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Topic ClosedLarry Coryell

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Alucard View Drop Down
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Direct Link To This Post Topic: Larry Coryell
    Posted: July 26 2006 at 07:30

Bolero

Every year like Christmas you have the summer sales in Paris, only time of the year where you can see women get up at four o' clock in the morning to stand in line in front of the fashion shops at seven to have a run on clothes. Well apart from clothes you have sales in record shops, which is much more relaxing affair then the clothes rush believe me!

So my last found was a Larry Coryell Cd, which combines two records, both released on 'String', a solo record from 1981 and a record with the guitarist Brian Keane from 1983. Both records are great, the solo record slightly more experimental with two adaptions from Maurice Ravel (Bolero & le Tombeau de Couperin), but my favourite is the Duo record. One of my alltime favourite Coryell records is 'Twin House' with Phillip Catherine and this comes quite close. Both guitarists play Ovation 6 & 12 strings and the sound is fantastic, the greater part of the compostions are by Keane, with a lighter side reminding Lee Ritenour ,especially the south american touch, but the interplay and improvisations of the two musicians are really interesting.
 
Tadpoles keep screaming in my ear
"Hey there! Rotter's Club!
Explain the meaning of this song and share it"

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Direct Link To This Post Posted: July 26 2006 at 10:43
I actually think Coryell should be in the PA
 
His early doscography (until the end of the 70's) is perfectly suited for this site.
 
 
JEFFERSON AIRPLANE LOVES YOU
 
 
 
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Direct Link To This Post Posted: July 26 2006 at 17:08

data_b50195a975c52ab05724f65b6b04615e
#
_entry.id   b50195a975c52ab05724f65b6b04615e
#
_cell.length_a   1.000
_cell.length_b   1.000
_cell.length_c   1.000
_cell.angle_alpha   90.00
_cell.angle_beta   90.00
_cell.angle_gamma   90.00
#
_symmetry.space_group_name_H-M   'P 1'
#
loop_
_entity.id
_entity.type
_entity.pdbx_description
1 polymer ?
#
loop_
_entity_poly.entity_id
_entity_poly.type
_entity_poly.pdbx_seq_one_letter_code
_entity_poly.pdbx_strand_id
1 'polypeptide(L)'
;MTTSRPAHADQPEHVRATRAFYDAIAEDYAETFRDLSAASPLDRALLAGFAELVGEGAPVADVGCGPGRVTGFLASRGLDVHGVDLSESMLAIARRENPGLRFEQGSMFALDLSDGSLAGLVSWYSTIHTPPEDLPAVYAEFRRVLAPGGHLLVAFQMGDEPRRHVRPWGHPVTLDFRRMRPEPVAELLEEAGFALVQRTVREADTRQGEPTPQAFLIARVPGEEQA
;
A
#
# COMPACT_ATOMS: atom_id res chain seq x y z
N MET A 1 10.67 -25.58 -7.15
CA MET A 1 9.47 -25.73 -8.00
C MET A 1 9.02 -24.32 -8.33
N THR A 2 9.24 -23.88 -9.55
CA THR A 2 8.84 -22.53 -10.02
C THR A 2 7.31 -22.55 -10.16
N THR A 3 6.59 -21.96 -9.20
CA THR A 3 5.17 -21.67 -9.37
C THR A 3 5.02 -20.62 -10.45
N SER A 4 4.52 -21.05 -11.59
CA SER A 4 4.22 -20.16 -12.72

I know he worked with Oregon, but I haven't heard his solo stuff. I will check it out.

"Art is not imitation, nor is it something manufactured according to the wishes of instinct or good taste. It is a process of expression."

-Merleau-Ponty
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Direct Link To This Post Posted: November 19 2006 at 03:34
Both Coryell and Oregon got their start on the Vanguard label....and, to me, both did their best work on V'guard.  I just picked up Coryell's Spaces and Planet End ridiculously cheap....excellent records featuring Corea, Cobham, Viritius and JMcLaughlin and a lot of free jamming.
I like to feel the suspense when you're certain you know I am there.....
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Direct Link To This Post Posted: November 20 2006 at 03:23
MeublesSchwindratzheim063.jpg


Edited by Sean Trane - November 20 2006 at 03:24
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Direct Link To This Post Posted: November 20 2006 at 03:26
^^^^^^^^
 
 
 
Originally posted by Intruder

Both Coryell and Oregon got their start on the Vanguard label....and, to me, both did their best work on V'guard.  I just picked up Coryell's Spaces and Planet End ridiculously cheap....excellent records featuring Corea, Cobham, Viritius and JMcLaughlin and a lot of free jamming.
^
 
I know what you are saying!!! I paid 3.50 in Canterbury. LOLThumbs Up
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Direct Link To This Post Posted: November 20 2006 at 06:53
Very much in support of Coryell's inclusion. As the book Jazz Rock A History reveals, Larry Coryell has been playing jazz rock since the mid 60's - although Coryell's own claims that he taught John McLaughlin jazz rock, are touch over the top. Discovered Coryell is most accessible, when I had a long talk with him about 8 years ago in London's Jazz Cafe, when he was touring a revamped 11th House (with Mouzon, Berlin and a Japanese trumpeter).
 
If you want a flavour of an up-to-date 11th House, check out Steve Clarke's Network album Highly Committed Media Players (Wenlock Records) which also has Jack Bruce playing bass.
 
However, my favourite of the last decade is Coryell, Smith & Coster: Cause & Effect (Tone Center Records) which showed Coryell was back from a prolonged period in the wilderness
 
However, the recent Electric where Coryell is joined by what promised to be a superb rhythm section of Lenny White and Victor Bailey, is a real disappointment
Electric
 
The trio's most recent album is released later this month -  comments about it will be welcomed.
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